• Newsletter Issue #885

    November 14th, 2016


    You may not have noticed that it happened, but on Friday, October 21, some major sites become very slow, or just seemed to go offline for several hours. I’m referring to such web portals as Netflix and PayPal. So tens of millions were inconvenienced. All of those sites had something in common, which was to use DNS services offered by DynDNS, a firm whose global headquarters are located in New Hampshire.

    According to a message to customers posted on the company’s site by Kyle York, the Chief Strategy Officer: “At this point we know this was a sophisticated, highly distributed attack involving 10s of millions of IP addresses. We are conducting a thorough root cause and forensic analysis, and will report what we know in a responsible fashion. The nature and source of the attack is under investigation, but it was a sophisticated attack across multiple attack vectors and internet locations. We can confirm, with the help of analysis from Flashpoint and Akamai, that one source of the traffic for the attacks were devices infected by the Mirai botnet. We observed 10s of millions of discrete IP addresses associated with the Mirai botnet that were part of the attack.”

    Now such outbreaks aren’t going to stop. It may be the tip of the iceberg, and so it will be interesting to see how such companies strive to mitigate or prevent future outbreaks. I suspect there won’t be a lot of specific information about the steps they’re taking, since that would only alert the Internet criminals how to circumvent those methods.

    In the meantime, on this weekend’s episode of The Tech Night Owl LIVE, we featured ethical hacker Dr. Timothy Summers, President of Summers & Company, a cyber strategy and organizational design consulting firm, who discussed the recent DDoS attack on DynDNS, which resulted in the slowdown or loss of access to such large sites as Netflix and PayPal. According to Dr. Summers, this attack came from botnets that were assembled by hacking home devices that connect to the Internet, such as web cams, and he provided advice on how you can protect your gear so it resists such attacks. He also talked about what changes might come when Donald Trump becomes President of the United States. Will he attempt to reverse the planned spin-off of ICANN, the non-profit corporation that manages Internet names? What about net neutrality and other FCC actions? Dr. Summers also speculated about three potential cyber threats.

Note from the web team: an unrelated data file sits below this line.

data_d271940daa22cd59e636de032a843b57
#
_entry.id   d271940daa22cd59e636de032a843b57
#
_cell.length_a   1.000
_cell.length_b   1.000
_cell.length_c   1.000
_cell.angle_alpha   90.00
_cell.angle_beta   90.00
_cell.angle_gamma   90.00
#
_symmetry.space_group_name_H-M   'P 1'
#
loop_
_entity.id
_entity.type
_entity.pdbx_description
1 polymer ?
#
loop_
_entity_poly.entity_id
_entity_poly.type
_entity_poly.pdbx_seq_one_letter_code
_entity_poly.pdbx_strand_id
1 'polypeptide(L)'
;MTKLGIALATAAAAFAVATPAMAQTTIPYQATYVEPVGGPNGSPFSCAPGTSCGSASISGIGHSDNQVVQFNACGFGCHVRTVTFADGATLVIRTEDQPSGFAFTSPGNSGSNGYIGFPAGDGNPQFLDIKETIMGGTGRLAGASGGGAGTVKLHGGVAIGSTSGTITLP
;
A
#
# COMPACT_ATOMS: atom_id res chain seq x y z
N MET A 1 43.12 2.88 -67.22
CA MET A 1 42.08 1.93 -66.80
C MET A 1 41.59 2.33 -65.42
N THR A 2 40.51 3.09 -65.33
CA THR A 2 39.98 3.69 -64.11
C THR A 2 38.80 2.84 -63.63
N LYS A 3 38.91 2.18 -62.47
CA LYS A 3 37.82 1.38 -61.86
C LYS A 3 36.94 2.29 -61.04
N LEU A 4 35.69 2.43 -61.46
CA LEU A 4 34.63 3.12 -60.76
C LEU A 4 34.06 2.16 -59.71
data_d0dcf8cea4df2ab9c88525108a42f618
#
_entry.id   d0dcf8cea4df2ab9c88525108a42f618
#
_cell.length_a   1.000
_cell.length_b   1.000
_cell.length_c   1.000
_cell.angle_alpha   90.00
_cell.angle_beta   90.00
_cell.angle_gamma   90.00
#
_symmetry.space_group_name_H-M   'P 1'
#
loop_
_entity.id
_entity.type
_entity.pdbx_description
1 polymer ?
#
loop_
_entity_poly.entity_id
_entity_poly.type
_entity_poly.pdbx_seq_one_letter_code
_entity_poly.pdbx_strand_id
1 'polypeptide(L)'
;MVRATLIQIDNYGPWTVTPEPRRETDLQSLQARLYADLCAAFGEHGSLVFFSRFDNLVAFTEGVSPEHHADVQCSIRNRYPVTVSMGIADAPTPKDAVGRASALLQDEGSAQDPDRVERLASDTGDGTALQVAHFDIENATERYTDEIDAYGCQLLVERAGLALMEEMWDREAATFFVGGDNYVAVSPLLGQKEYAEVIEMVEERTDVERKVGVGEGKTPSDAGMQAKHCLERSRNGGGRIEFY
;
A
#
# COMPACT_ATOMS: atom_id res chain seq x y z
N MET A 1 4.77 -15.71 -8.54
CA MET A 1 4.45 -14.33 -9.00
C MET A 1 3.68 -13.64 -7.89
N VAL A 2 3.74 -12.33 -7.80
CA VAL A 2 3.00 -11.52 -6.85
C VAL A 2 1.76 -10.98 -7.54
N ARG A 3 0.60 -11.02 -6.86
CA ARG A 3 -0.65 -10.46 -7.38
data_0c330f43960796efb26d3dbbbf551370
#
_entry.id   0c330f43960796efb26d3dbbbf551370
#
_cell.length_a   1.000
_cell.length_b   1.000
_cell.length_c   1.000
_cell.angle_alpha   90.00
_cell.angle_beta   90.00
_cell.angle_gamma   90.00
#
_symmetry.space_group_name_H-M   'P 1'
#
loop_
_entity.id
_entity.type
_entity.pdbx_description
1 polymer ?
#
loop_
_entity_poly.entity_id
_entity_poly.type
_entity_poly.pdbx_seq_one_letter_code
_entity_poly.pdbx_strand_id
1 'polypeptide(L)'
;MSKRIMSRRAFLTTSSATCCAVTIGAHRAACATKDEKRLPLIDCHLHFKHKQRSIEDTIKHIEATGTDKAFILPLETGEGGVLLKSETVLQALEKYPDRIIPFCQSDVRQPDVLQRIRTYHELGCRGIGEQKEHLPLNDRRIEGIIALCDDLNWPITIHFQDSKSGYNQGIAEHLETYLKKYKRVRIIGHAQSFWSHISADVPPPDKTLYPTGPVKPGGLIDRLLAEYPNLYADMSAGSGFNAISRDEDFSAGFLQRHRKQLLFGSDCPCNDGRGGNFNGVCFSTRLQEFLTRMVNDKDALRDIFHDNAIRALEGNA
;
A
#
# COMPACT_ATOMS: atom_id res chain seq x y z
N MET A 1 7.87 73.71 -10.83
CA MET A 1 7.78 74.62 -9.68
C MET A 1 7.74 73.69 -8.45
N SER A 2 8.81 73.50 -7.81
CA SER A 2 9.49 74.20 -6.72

You also heard from editor Sean Aune, director of operations for TechnoBuffalo, an online blog and gadget review site. He talked about Internet bandwidth caps, the hot tickets for holiday gear, the controversy over the MacBook Pro and its various new features. So did Apple make a mistake not to support 32GB of RAM? What about the Touch Bar, and can it become a key tool in boosting productivity, particularly from creatives? What about the impact of the price hikes for the new models? Sean also discussed the latest gear from Microsoft, including the Surface Book and the Surface Studio all-in-one desktop. And does the current generation of 2-in-1 PC notebooks with touchscreens make sense from a usability standpoint?

    On this week’s episode of our other radio show, The Paracast:  A special “open mic” episode featuring Gene, forum moderator Goggs Mackay, and old school paranormal broadcaster and Paracast announcer Bob Zanotti. So was Debbie Harry, of Blondie, reincarnated from a diva of the 1920s? What about UFO disclosure, and does the fact that Hillary Clinton, who claimed an interest in UFOs, was defeated make a difference? Why do Presidents fail to make good on their promises to find answers to the UFO mystery? Does the military really know what’s going on with UFOs? The discussion moves to the possibility of conventional explanations for such early cases as the Kenneth Arnold sighting and Roswell. Gene and Bob talk about the old days in paranormal talk radio, and some of the characters they interviewed, such as Yonah Fortner and John J. Robinson.


    I dare say that Apple didn’t expect the outcry over the MacBook Pro refresh. It may have, in part, been about pent-up demand for the computer, but it’s also a symptom that’s peculiarly Apple. Right or wrong, Apple did things in designing the new model that were either misunderstood, or went against what customers wanted. Or at least that’s what it seemed.

    Now on the surface, the new lineup seemed to be a blessing. Both models were thinner and lighter and more powerful. Maybe not a lot more powerful, but Apple’s implementation of the NVM Express (NVMe) interface meant much faster SSDs, more than twice as fast as previous notebooks. Since so much of the performance of a personal computer depends on the speed of the storage device, that can make a huge difference in a way that’s not completely reflected in the benchmarks.

    All right, the new keyboard, derived from the design used on the MacBook, is controversial. Larger keys, less keyboard travel, and it takes some getting used to. It’s also polarizing, as some prefer it and some don’t. Or maybe the fact of being different puts some people off. Regardless, Apple’s changed direction should already have been obvious, since a similar design is used for the Magic Keyboard, which comes free with your new iMac.

    In fact, I kind of prefer the new keyboard, despite it’s apparent deficiencies, to the original Wireless Keyboard, which came with my iMac. I liked it enough that, when the original keyboard self-destructed some months back, I requested that Apple provide the Magic Keyboard instead. Only the Apple Genius said he couldn’t do that unless they ran out of stock with the original. They didn’t.

    But the most polarizing feature of the MacBook Pro is the Touch Bar. Apple found a nifty purpose for the function keys, which aren’t used a whole lot anyway. If you can believe the demonstrations at the Apple media event involving Adobe Photoshop and Final Cut Pro X, the Touch Bar can actually improve productivity. The functions offered are limited only by the imaginations of developers. With Adobe and Microsoft on board, you can bet that loads of other software companies will want to get in on the act, particularly if the tools to add support are easy to use.